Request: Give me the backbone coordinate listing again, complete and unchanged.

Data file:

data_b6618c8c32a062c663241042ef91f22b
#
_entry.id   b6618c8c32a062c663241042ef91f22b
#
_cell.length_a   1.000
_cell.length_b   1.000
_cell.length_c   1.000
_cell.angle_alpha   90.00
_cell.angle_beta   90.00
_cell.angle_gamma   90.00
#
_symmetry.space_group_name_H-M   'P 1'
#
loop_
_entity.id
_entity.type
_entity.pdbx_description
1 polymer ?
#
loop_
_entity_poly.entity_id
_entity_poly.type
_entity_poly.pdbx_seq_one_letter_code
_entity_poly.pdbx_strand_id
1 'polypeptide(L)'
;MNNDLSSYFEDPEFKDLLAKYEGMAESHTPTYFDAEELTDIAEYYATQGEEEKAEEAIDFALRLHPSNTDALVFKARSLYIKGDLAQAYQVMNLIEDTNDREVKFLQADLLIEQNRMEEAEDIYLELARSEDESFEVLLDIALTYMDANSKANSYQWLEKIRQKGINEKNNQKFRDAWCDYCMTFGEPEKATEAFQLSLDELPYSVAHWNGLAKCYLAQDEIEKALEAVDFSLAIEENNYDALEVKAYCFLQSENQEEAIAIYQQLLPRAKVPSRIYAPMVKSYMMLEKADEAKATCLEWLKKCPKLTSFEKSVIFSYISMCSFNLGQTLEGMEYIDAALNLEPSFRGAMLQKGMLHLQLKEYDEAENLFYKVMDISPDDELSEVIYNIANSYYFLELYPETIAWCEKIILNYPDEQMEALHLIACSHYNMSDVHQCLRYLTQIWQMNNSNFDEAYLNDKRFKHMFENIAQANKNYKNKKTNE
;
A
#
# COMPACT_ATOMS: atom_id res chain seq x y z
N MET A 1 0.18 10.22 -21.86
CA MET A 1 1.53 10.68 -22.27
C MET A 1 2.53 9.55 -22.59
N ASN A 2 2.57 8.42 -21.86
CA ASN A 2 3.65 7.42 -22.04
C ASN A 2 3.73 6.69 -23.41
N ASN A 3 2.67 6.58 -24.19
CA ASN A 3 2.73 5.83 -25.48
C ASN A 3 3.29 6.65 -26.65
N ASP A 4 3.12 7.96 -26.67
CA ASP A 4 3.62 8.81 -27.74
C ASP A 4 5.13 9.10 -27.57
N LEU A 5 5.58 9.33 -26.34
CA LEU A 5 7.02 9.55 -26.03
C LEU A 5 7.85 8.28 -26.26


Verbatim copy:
data_b6618c8c32a062c663241042ef91f22b
#
_entry.id   b6618c8c32a062c663241042ef91f22b
#
_cell.length_a   1.000
_cell.length_b   1.000
_cell.length_c   1.000
_cell.angle_alpha   90.00
_cell.angle_beta   90.00
_cell.angle_gamma   90.00
#
_symmetry.space_group_name_H-M   'P 1'
#
loop_
_entity.id
_entity.type
_entity.pdbx_description
1 polymer ?
#
loop_
_entity_poly.entity_id
_entity_poly.type
_entity_poly.pdbx_seq_one_letter_code
_entity_poly.pdbx_strand_id
1 'polypeptide(L)'
;MNNDLSSYFEDPEFKDLLAKYEGMAESHTPTYFDAEELTDIAEYYATQGEEEKAEEAIDFALRLHPSNTDALVFKARSLYIKGDLAQAYQVMNLIEDTNDREVKFLQADLLIEQNRMEEAEDIYLELARSEDESFEVLLDIALTYMDANSKANSYQWLEKIRQKGINEKNNQKFRDAWCDYCMTFGEPEKATEAFQLSLDELPYSVAHWNGLAKCYLAQDEIEKALEAVDFSLAIEENNYDALEVKAYCFLQSENQEEAIAIYQQLLPRAKVPSRIYAPMVKSYMMLEKADEAKATCLEWLKKCPKLTSFEKSVIFSYISMCSFNLGQTLEGMEYIDAALNLEPSFRGAMLQKGMLHLQLKEYDEAENLFYKVMDISPDDELSEVIYNIANSYYFLELYPETIAWCEKIILNYPDEQMEALHLIACSHYNMSDVHQCLRYLTQIWQMNNSNFDEAYLNDKRFKHMFENIAQANKNYKNKKTNE
;
A
#
# COMPACT_ATOMS: atom_id res chain seq x y z
N MET A 1 0.18 10.22 -21.86
CA MET A 1 1.53 10.68 -22.27
C MET A 1 2.53 9.55 -22.59
N ASN A 2 2.57 8.42 -21.86
CA ASN A 2 3.65 7.42 -22.04
C ASN A 2 3.73 6.69 -23.41
N ASN A 3 2.67 6.58 -24.19
CA ASN A 3 2.73 5.83 -25.48
C ASN A 3 3.29 6.65 -26.65
N ASP A 4 3.12 7.96 -26.67
CA ASP A 4 3.62 8.81 -27.74
C ASP A 4 5.13 9.10 -27.57
N LEU A 5 5.58 9.33 -26.34
CA LEU A 5 7.02 9.55 -26.03
C LEU A 5 7.85 8.28 -26.26